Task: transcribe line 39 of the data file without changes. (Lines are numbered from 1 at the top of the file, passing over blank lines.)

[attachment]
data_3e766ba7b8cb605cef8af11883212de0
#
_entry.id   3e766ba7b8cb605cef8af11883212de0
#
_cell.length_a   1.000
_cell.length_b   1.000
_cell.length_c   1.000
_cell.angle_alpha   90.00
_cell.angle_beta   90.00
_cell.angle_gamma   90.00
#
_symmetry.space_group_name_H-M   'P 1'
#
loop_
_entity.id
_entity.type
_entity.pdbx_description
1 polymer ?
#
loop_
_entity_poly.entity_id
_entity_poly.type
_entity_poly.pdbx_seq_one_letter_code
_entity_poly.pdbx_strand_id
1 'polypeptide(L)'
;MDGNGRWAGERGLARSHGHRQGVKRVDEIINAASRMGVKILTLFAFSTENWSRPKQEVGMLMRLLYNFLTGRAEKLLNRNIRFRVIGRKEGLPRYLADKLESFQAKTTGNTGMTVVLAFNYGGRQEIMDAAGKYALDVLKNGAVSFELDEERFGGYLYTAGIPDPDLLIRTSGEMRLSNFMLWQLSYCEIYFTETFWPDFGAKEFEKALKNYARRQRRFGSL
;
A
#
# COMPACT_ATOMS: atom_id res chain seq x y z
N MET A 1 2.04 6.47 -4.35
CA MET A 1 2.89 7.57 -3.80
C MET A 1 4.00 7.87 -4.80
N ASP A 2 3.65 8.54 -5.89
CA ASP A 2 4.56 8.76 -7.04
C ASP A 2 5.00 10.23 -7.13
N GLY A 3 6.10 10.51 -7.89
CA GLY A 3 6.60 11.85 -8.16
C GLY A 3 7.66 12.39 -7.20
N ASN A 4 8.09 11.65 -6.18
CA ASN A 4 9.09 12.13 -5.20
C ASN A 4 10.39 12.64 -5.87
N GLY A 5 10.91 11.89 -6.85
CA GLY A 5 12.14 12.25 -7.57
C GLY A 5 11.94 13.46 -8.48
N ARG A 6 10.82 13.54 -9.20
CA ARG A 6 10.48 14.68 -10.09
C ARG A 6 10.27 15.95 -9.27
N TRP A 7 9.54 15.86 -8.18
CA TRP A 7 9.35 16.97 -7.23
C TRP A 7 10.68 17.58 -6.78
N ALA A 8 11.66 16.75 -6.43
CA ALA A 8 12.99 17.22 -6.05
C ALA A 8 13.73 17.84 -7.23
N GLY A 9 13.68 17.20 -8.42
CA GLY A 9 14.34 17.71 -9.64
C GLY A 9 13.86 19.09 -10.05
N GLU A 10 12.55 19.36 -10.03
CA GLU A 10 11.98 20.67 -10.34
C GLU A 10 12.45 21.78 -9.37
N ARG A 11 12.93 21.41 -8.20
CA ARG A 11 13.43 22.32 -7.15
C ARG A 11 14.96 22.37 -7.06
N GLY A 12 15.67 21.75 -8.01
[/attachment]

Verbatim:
C GLY A 3 7.66 12.39 -7.20